5% - 39%

36% - 49%

29% - 91%

30% - 63%

HRCT chest in Age

<50 yrs.











95% CI

76% - 100%

17% - 48%

37.% - 48%

63% - 99%

40% - 66%

HRCT chest in Age

>50 years.











95% CI

71% -100%

0% - 20%

46% - 51%


30% - 65%

95% CI=95% confident interval, PPV=Positive predictive value, NPV=Negative predictive value, TP =True positive, TN=True negative, FP =. False positive, FN=False negative.

Figure 1: Axial and Coronal HRCT chest of 57 years male which shows bilateral ground glass opacities in peripheral (anterior and posterior) lung fields involving almost all lobes. This patient had negative first PCR, but CT findings suggested COVID-19 pneumonia.

Figure 2: Axial and Coronal HRCT chest in 30 years male with negative first and second RT-PCR, which shows typical subpleural ground glass opacities in bilateral lung fields more marked in posterior distribution highly probable for COVID-19. Coronal image also exhibiting reverse halo pattern of GGO.

On analysis, 78/94 (83.0%) of the total 94 patients had positive HRCT chest findings for COVID-19, while 16/94 (17%) had negative HRCT chest findings. On contrary, only 38/94 (40.4%) showed positive first RT-PCR results and higher number 56/94 (59.6%) of patients had negative first PCR. There were 35/38 patients true positive having positive first RT-PCR results and typical HRCT findings of COVID -19, while three patients were false positive having positive first RT-PCR and normal HRCT. Out of 56 first PCR negative patients, 43 (76.8%) were false positive with positive HRCT chest findings and 13 (23.2%) were true negative having negative HRCT chest findings (Figure 3).

Regarding pattern of CT findings, most frequent pattern was ground glass attenuation (72/78, 92.3%) with bilateral distribution (76/78, 97.4%). The sensitivity of HRCT chest is given in Table II with confidence interval distribution.

Among males, HRCT showed sensitivity and NPV of 100% which was greater than females. Similarly, the sensitivity of HRCT in age group >50 years was 94% which was slightly greater when compared with sensitivity of 90% among age group <50 years.

Among the 56/94 (59.6%) patients that were initially missed in first PCR, only 12/56 (21.4%) underwent a second PCR (within 3 days of first sample). Out of these 12 cases, 11 cases (19.6%) were declared PCR negative and only one (1.8%) case was proven positive by second RT-PCR. Majority (44/56, 78.6%) patients did not undergo second RT-PCR (Figure 1 and 2).

Figure 3: Flow chart of the present study.


Rapid and reliable diagnostic modality is the need of the hour for curtailing disease, both for initiating clinical management and triage as well as early quarantine which are hallmark strategies for prevention of spread. As Pakistan is one of the most affected countries by COVID-19 pandemic, knowledge of available diagnostic tools for the clinicians and preventive health experts is mandatory for early diagnosis.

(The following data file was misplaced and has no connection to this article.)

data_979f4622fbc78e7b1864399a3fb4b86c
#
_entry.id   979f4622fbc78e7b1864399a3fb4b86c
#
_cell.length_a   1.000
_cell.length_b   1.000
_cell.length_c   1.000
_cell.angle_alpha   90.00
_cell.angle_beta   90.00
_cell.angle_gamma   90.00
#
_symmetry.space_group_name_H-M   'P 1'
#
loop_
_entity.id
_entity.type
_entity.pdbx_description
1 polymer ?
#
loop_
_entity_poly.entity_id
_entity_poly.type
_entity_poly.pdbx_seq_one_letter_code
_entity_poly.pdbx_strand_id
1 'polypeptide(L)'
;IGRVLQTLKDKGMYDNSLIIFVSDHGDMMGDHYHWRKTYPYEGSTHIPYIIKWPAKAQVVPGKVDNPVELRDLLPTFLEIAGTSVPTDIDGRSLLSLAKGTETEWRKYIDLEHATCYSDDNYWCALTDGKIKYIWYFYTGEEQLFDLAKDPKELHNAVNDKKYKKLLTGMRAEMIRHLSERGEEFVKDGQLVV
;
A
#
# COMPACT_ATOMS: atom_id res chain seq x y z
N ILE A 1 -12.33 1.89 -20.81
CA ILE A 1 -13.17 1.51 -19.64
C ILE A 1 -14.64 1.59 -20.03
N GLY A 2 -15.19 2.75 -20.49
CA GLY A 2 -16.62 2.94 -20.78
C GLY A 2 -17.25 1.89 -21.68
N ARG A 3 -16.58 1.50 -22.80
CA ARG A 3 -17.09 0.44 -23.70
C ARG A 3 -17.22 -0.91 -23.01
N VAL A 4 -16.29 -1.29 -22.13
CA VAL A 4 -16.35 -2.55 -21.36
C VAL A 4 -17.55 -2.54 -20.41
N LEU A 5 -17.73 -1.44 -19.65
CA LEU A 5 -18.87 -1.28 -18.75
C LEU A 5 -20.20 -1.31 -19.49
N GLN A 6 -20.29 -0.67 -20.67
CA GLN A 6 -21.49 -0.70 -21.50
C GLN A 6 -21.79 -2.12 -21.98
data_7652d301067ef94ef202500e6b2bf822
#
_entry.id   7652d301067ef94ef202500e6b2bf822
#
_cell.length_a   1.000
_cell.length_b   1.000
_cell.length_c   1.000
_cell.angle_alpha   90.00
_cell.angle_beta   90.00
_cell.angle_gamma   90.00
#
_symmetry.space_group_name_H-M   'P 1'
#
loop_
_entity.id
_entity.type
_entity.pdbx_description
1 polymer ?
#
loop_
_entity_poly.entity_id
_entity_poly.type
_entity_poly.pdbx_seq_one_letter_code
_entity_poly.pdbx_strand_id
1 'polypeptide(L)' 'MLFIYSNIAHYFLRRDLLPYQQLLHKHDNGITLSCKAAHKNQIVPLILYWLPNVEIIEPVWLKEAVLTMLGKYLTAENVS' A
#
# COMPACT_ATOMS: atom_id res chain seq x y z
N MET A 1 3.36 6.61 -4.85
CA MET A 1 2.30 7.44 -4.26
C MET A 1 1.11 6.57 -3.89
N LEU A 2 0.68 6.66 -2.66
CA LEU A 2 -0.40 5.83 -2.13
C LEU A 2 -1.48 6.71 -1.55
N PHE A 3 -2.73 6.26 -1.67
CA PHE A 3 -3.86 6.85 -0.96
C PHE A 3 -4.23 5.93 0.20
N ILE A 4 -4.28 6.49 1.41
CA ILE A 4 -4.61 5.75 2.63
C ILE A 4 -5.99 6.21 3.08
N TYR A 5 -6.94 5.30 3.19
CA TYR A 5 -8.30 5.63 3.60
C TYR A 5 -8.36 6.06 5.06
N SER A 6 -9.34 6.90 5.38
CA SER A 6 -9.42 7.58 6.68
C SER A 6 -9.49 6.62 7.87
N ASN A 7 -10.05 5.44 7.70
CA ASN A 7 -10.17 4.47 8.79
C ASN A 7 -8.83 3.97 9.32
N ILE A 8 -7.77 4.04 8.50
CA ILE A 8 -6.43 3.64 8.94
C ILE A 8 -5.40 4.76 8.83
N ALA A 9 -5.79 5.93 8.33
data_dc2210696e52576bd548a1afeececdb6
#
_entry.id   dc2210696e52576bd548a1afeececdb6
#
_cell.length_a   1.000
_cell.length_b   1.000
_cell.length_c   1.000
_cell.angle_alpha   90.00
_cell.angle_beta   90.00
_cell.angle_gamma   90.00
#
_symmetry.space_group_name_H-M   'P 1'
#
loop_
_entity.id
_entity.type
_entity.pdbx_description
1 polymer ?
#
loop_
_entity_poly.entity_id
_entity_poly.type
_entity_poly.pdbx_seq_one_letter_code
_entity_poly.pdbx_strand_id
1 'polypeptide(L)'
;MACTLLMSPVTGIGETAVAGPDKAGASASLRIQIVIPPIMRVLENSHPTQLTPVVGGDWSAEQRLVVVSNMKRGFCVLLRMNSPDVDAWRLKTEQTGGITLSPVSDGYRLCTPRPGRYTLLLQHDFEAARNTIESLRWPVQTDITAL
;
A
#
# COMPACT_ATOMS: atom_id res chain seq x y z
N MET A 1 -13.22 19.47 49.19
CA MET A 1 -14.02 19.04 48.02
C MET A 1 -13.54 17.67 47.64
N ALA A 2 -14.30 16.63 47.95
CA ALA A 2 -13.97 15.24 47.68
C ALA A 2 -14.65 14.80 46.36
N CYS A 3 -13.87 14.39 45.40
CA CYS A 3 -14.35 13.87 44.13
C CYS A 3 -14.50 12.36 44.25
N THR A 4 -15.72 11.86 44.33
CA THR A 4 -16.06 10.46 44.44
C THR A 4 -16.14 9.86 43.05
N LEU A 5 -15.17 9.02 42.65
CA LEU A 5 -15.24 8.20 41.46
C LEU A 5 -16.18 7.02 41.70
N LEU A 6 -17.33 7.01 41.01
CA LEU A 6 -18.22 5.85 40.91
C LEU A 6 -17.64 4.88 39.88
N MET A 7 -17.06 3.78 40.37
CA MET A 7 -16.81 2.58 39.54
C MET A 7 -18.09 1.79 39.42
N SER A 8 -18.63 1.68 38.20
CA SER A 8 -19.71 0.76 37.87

Hence, HRCT chest, a non-invasive, cost effective and rapid diagnostic tool was evaluated with RT-PCR. The results of this study showed significant superiority of HRCT in diagnosis of COVID-19 as compared to RT-PCR, i.e. sensitivity, specificity, NPV, PPV and accuracy of HRCT chest was 92%, 23%, 81%, 45%, and 51%; while of first RT-PCR was 45%, 81%, 23%, 92% and 51%, respectively. Similar results were observed by Ai and co-workers who conducted a study in 1,014 patients in Wuhan, China with sensitivity, specificity, NPV, PPV and diagnostic accuracy of CT chest was 97%, 25%, 68%, 83% and 65%, respectively. Out of the 413 patients, who were tested negative in first RT-PCR, 308 (75%) had positive CT chest findings for COVID-19.9 This study like the one by Ai and Dangis, showed a high negative predictive value of CT indicating low chances of person to have COVID-19 if CT features are negative for this disease and low negative predictive value of RT-PCR showing high chances of person having COVID-19 if RT-PCR results are negative.9,14

Wen et al. also reported a high sensitivity of 93% and low specificity of 53% of CT chest.15 Caruso et al. showed sensitivity, specificity, and accuracy of CT of 97%, 56% and 72% in a study conducted in Rome, Italy, which is comparable to the present study.16 Long also compared initial CT and PCR in a study and showed high CT sensitivity of 97.2%, as compared to sensitivity of 83% of initial RT-PCR.17

Bai et al. described the radiologist performance in distinguishing COVID-19 pneumonia from other types of viral pneumonias, such as influenza, exhibiting a sensitivity ranged from 72 to 94%, and specificity of 24% to 94% among three Chinese radiologists. HRCT has limited ability to differentiate COVID-19 pneumonia from other types of viral pneumonia, exhibiting a low specificity.18 This leads to more patients to be labelled as suspected COVID-19, overburdening the hospitals, healthcare providers and the healthcare facilities. But early isolation of these patients, reduced the risk of missed diagnosis of COVID-19.